NICOLA Sturgeon has denounced Boris Johnson for his “dictatorial attitude” towards Scotland and insisted the nation could “not be imprisoned in the Union against its will”.

The First Minister’s remarks were heavily criticised by Jackson Carlaw, the acting Scottish Conservative leader, who said they suggested she was "losing the plot" and that she had descended into becoming a "Nationalist rabble-rouser".

They came just minutes after Michael Gove, the Cabinet Office Minister, made clear that even if the SNP won a Holyrood majority at the Scottish parliamentary elections in 2021, the new Conservative Government would not facilitate a second vote on Scotland’s future.

The constitutional clash will be a central feature of post-Brexit politics in 2020 and beyond.

On Friday evening, the Prime Minister told Ms Sturgeon in a telephone call that he had no intention of allowing a second poll; last week he told The Herald the 2014 vote was “for good”.

But the FM went on the attack and told BBC TV’s Andrew Marr Show: “I’ve just won an election in Scotland on the proposition that people should have a choice over our future. The Scottish Conservatives by contrast fought that election on a single issue of opposition to an independence referendum and they lost.

“They lost vote share, they lost more than half of their seats. In what other kind of democracy would the party that lost the election, which in Scotland is the Conservatives, get to dictate to the party that won the election?”

She insisted what she regarded as a “perversion and subversion of democracy…will not hold,” warning Mr Johnson and his colleagues: “If he thinks saying no is the end of the matter, then he’s going to find himself completely and utterly wrong…

“You cannot hold Scotland in the Union against its will; you cannot sort of just lock us in a cupboard and turn the key and hope that everything goes away.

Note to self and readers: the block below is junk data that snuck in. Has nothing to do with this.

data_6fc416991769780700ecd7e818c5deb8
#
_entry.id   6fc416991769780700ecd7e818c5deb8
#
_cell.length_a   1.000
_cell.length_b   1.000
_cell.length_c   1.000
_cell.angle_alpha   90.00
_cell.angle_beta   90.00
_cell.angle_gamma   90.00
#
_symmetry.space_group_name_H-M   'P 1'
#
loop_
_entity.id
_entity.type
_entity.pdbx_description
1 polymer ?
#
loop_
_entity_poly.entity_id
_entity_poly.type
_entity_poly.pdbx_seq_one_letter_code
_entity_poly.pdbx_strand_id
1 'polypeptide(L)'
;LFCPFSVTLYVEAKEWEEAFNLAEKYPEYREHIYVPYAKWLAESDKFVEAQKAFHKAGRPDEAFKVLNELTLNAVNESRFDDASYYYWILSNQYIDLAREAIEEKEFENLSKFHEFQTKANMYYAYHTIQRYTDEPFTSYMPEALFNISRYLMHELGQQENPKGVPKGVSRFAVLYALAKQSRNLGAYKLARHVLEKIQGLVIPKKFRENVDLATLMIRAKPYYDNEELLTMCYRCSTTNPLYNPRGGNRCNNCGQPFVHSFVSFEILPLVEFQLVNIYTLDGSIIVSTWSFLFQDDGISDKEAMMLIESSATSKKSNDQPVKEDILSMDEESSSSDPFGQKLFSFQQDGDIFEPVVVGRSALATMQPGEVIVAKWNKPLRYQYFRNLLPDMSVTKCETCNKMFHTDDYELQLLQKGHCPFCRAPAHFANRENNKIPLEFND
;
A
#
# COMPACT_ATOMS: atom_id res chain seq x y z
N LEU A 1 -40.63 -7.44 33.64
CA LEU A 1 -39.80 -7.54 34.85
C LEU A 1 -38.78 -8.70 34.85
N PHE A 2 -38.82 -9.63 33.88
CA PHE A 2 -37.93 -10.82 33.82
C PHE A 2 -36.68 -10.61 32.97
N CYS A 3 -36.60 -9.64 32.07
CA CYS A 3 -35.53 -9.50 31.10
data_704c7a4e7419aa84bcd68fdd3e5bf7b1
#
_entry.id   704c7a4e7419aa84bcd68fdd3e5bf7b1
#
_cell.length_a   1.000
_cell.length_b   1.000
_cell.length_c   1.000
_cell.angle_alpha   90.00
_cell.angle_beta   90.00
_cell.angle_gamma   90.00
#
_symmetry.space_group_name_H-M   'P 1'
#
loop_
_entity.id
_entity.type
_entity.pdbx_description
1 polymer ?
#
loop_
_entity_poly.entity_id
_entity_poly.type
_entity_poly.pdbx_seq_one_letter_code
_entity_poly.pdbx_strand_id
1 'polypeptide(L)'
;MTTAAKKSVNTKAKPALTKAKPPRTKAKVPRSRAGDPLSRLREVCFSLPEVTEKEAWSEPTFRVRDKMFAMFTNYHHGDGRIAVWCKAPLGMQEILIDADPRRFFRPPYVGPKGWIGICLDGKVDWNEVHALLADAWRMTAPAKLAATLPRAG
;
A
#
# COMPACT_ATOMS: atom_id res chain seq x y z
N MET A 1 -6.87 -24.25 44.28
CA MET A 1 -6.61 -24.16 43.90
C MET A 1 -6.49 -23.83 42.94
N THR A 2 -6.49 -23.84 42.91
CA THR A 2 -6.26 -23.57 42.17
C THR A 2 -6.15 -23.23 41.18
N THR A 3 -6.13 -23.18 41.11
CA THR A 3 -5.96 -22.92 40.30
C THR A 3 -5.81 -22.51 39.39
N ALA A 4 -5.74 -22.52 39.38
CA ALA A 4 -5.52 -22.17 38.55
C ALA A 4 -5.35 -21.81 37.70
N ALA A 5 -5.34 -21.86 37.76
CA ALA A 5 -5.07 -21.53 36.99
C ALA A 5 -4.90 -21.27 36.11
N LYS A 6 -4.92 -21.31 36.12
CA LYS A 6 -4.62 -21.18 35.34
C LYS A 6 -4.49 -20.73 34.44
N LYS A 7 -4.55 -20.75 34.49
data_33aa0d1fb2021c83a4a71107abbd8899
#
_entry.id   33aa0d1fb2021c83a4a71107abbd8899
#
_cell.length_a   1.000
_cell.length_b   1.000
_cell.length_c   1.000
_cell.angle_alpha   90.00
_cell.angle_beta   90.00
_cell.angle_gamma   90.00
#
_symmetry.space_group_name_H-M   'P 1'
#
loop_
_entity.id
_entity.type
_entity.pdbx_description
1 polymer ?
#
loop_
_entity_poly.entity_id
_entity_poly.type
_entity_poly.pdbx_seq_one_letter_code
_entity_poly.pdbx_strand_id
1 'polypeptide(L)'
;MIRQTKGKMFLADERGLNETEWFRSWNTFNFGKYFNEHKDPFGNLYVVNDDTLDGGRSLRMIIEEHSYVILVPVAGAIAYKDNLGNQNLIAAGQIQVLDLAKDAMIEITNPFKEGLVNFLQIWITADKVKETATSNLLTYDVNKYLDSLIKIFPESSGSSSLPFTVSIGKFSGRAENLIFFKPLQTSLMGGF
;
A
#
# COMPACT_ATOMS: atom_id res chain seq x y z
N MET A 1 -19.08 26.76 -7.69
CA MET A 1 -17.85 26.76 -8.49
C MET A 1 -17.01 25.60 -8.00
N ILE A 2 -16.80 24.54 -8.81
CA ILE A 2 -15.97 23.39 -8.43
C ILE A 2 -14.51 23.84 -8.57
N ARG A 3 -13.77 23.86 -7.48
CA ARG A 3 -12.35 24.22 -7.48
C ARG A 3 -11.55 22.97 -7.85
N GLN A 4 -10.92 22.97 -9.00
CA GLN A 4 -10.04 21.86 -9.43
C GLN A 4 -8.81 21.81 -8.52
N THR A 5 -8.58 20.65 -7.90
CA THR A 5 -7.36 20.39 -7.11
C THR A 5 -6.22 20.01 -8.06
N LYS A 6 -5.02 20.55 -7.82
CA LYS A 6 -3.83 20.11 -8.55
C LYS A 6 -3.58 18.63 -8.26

“If the Union, if the United Kingdom is to continue, then it can only be by consent and if Boris Johnson is confident in the case for the Union, then he should be confident enough to make that case and allow people to decide.”

The SNP leader will this week publish the “detailed democratic case for a transfer of power” to Holyrood “to enable a referendum to be put beyond legal challenge".

She argued the Tories would “rage against reality” for as long as they could but that Scotland had in the election chosen a very different future to the one chosen by much of the rest of the UK.

“They can’t stand in the way of the will of the Scottish people,” she declared, noting how the Conservatives under John Major tried to do so in the 1990s over the creation of the Scottish Parliament and discovered they could not sustain that position.

“They will not be able to sustain this position either because it’s not democratic. Fundamentally, democracy has to be honoured and respected,” she insisted.

Ms Sturgeon went on: “Recent history tells us that this dictatorial attitude of a Conservative Government saying that they will determine the future of Scotland, not the people of Scotland, doesn’t hold because it can’t hold in a democracy.

“So, if I’m sounding reasonably relaxed about this it’s because I know that the momentum and the mandate is on the side of those of us who want Scotland to be able to choose our own future.”

Asked what the SNP Government would do if the Tories in London simply continued to say No to indyref2, the FM said she would take things “step by step”.

This could include the possibility of a challenge in the courts. But the Scottish Government lost its case at the UK Supreme Court on the issue of the applicability of Holyrood’s consent in UK law.